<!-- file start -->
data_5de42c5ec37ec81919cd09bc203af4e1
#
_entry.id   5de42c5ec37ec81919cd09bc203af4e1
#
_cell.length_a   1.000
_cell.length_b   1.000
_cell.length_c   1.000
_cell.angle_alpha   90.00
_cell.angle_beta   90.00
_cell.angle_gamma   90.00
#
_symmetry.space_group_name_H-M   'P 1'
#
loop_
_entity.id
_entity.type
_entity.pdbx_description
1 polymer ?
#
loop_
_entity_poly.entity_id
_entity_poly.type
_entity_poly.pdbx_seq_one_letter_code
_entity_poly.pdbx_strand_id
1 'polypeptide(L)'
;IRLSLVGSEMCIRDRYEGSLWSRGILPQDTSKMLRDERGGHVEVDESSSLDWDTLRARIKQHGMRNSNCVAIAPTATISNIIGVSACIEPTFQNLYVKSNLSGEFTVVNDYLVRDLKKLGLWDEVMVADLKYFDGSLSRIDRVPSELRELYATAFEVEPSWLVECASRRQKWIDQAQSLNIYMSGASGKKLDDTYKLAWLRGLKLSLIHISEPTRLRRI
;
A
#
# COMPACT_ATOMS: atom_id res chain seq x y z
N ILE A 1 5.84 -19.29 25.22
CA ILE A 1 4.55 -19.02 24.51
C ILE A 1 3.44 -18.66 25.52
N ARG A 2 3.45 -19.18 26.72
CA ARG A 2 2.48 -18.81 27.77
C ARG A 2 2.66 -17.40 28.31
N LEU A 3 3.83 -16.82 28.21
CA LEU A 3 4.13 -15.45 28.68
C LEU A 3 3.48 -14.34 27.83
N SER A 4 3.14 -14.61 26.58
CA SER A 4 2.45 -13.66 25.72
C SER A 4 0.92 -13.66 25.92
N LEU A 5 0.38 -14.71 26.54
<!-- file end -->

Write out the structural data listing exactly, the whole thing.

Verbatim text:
data_5de42c5ec37ec81919cd09bc203af4e1
#
_entry.id   5de42c5ec37ec81919cd09bc203af4e1
#
_cell.length_a   1.000
_cell.length_b   1.000
_cell.length_c   1.000
_cell.angle_alpha   90.00
_cell.angle_beta   90.00
_cell.angle_gamma   90.00
#
_symmetry.space_group_name_H-M   'P 1'
#
loop_
_entity.id
_entity.type
_entity.pdbx_description
1 polymer ?
#
loop_
_entity_poly.entity_id
_entity_poly.type
_entity_poly.pdbx_seq_one_letter_code
_entity_poly.pdbx_strand_id
1 'polypeptide(L)'
;IRLSLVGSEMCIRDRYEGSLWSRGILPQDTSKMLRDERGGHVEVDESSSLDWDTLRARIKQHGMRNSNCVAIAPTATISNIIGVSACIEPTFQNLYVKSNLSGEFTVVNDYLVRDLKKLGLWDEVMVADLKYFDGSLSRIDRVPSELRELYATAFEVEPSWLVECASRRQKWIDQAQSLNIYMSGASGKKLDDTYKLAWLRGLKLSLIHISEPTRLRRI
;
A
#
# COMPACT_ATOMS: atom_id res chain seq x y z
N ILE A 1 5.84 -19.29 25.22
CA ILE A 1 4.55 -19.02 24.51
C ILE A 1 3.44 -18.66 25.52
N ARG A 2 3.45 -19.18 26.72
CA ARG A 2 2.48 -18.81 27.77
C ARG A 2 2.66 -17.40 28.31
N LEU A 3 3.83 -16.82 28.21
CA LEU A 3 4.13 -15.45 28.68
C LEU A 3 3.48 -14.34 27.83
N SER A 4 3.14 -14.61 26.58
CA SER A 4 2.45 -13.66 25.72
C SER A 4 0.92 -13.66 25.92
N LEU A 5 0.38 -14.71 26.54